Then after you go out into the world and grow up a little, maybe you'll also develop a sense of decency that would stop you before something like a comic book would inspire you to compare a person you don't even know to serial killers.

  3. Just shared your blog entry with my daughter and she wanted me to warn you that if you don't like Nazis and violence and people getting killed, then you'd better not watch Indiana Jones.

    Or are we going to see a blog soon comparing Steven Spielberg to John Wayne Gacy?

  4. I think Lee's point about the violence level being higher in comics then it used to be is valid. By using Geoff (one of my favorite writers) in the manner he did it may sound more like a personal attack, but I know Lee and it is not.

    The title is perhaps misfortunate.

  5. Ah, Lee...

    Back in the rant saddle, eh? :-)

    I acutally get what you're saying... kinda. I don't completely agree with it, but I understand where you're coming from. Johns IS a violent writer, but you skipped my personal over-the-top fave of his -- Infinite Crisis, which had arms pulled off and fist punches through skulls. Ah, good times.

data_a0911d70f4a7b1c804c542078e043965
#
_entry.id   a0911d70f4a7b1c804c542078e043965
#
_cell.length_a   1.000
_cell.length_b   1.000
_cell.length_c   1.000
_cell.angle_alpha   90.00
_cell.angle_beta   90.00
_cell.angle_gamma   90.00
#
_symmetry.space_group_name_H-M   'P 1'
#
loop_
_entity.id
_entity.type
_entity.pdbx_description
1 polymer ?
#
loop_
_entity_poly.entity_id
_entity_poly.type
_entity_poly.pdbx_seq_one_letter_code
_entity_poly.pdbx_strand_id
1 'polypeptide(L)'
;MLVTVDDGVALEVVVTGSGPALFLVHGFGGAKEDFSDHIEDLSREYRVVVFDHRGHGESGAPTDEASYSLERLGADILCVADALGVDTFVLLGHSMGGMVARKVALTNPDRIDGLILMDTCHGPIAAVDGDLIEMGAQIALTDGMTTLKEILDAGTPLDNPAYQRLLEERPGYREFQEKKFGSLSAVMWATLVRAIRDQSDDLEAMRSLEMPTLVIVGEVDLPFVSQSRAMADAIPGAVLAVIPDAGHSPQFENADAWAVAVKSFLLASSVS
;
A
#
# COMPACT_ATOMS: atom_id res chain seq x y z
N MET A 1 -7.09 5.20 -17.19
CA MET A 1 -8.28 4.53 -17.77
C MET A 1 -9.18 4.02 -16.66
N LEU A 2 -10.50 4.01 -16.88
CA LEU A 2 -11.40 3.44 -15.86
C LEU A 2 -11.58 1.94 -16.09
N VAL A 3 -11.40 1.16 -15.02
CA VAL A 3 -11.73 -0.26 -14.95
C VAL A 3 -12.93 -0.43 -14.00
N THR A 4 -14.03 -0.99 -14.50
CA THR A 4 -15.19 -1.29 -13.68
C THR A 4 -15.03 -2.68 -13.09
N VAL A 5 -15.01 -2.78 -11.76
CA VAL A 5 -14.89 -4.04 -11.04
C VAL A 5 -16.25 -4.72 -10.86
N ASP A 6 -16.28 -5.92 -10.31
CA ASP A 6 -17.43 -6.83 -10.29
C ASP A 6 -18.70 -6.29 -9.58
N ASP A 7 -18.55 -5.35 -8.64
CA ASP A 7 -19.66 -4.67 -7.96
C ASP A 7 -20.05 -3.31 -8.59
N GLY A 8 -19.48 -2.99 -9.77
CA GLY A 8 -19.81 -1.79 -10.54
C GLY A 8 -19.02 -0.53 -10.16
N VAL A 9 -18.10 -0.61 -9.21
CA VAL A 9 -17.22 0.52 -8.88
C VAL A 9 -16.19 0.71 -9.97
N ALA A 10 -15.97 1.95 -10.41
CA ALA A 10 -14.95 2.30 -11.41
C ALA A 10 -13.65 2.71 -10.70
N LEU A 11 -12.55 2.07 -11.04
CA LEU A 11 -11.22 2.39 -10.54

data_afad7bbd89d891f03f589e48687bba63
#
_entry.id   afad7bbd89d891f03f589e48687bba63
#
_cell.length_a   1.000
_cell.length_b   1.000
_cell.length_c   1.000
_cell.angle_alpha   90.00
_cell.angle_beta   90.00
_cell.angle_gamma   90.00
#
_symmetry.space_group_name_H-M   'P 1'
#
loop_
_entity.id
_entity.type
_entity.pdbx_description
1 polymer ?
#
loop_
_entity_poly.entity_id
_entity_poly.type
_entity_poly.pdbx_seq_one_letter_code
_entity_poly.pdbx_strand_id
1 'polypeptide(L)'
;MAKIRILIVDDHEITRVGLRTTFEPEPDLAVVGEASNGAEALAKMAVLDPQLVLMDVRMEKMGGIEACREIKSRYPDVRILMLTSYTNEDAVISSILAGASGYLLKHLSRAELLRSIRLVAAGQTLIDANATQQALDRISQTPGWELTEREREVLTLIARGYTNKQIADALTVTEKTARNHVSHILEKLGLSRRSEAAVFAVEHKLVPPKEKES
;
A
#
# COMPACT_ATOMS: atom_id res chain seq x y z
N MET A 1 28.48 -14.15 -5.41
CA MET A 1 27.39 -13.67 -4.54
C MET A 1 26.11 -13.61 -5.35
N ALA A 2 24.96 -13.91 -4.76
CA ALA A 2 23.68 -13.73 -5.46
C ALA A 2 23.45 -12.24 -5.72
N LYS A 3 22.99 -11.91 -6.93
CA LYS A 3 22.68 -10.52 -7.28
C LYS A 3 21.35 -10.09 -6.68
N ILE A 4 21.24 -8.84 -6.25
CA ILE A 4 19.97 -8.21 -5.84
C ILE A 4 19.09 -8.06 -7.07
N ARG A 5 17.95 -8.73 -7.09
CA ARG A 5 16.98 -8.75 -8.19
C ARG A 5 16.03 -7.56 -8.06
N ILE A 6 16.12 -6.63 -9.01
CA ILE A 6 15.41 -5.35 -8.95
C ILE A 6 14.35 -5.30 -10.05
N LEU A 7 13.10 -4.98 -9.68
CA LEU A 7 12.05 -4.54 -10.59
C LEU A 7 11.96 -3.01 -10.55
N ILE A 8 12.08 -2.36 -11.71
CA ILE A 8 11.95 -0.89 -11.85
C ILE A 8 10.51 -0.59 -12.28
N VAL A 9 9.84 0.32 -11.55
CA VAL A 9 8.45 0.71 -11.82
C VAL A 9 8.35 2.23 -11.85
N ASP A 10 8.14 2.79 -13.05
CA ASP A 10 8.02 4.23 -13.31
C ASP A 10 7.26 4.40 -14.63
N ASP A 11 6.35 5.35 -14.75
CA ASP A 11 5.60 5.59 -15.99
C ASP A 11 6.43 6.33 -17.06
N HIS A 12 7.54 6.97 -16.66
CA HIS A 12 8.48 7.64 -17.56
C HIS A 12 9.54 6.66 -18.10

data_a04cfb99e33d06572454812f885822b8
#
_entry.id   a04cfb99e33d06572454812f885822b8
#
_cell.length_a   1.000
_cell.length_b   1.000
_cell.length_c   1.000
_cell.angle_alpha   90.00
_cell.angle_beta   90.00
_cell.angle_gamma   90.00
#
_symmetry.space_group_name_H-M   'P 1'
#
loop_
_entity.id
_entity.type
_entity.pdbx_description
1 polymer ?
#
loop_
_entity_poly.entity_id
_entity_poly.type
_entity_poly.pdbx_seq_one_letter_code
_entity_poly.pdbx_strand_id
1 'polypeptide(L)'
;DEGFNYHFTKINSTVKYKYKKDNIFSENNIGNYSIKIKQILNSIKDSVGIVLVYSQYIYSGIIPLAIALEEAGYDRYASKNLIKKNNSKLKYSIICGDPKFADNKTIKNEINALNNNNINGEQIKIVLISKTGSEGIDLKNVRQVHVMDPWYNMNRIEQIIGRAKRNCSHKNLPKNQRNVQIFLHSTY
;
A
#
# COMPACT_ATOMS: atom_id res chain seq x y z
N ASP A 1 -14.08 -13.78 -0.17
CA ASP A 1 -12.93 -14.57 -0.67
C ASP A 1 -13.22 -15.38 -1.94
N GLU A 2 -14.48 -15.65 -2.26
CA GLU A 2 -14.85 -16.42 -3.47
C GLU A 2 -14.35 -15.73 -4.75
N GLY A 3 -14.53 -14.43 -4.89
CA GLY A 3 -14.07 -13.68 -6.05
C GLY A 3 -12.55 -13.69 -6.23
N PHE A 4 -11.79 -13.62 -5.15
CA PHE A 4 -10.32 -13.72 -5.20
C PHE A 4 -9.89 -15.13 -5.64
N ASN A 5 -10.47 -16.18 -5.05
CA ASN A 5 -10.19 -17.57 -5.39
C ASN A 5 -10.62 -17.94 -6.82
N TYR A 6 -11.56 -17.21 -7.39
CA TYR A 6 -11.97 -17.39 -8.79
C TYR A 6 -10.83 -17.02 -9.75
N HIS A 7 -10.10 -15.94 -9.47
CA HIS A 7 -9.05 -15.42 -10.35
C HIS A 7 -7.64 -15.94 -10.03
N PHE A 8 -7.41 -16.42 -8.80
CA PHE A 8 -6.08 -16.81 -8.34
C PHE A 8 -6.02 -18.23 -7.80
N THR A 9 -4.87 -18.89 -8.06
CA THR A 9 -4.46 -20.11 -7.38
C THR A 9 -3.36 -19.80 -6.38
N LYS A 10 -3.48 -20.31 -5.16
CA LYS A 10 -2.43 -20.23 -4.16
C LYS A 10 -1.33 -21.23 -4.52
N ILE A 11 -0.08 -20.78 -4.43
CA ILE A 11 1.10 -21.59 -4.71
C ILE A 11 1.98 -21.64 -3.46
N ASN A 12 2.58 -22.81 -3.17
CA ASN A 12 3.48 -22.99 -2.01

But as implied earlier, like it or not, this is what our culture is. PG-13 movies can be more violent (not to mention more sexually suggestive) than any Johns comic, and extremely graphic violent sexual video games -- while usually labelled "mature" -- are played by kids of all ages, more often than you'd suspect with their parents' blessing.

    I know you're a parent who thinks a lot about protecting his kids, but maintaining that comics should keep to the wholesome standards of the restrictive comics code past isn't fare to the medium. I don't want to live in a 50s Beaver Cleaver nightmare where we pretend bad things don't happen and we shelter our kids to the point they don't know how to deal with the real world until they are well over 25, if ever (a whole 'nother discussion).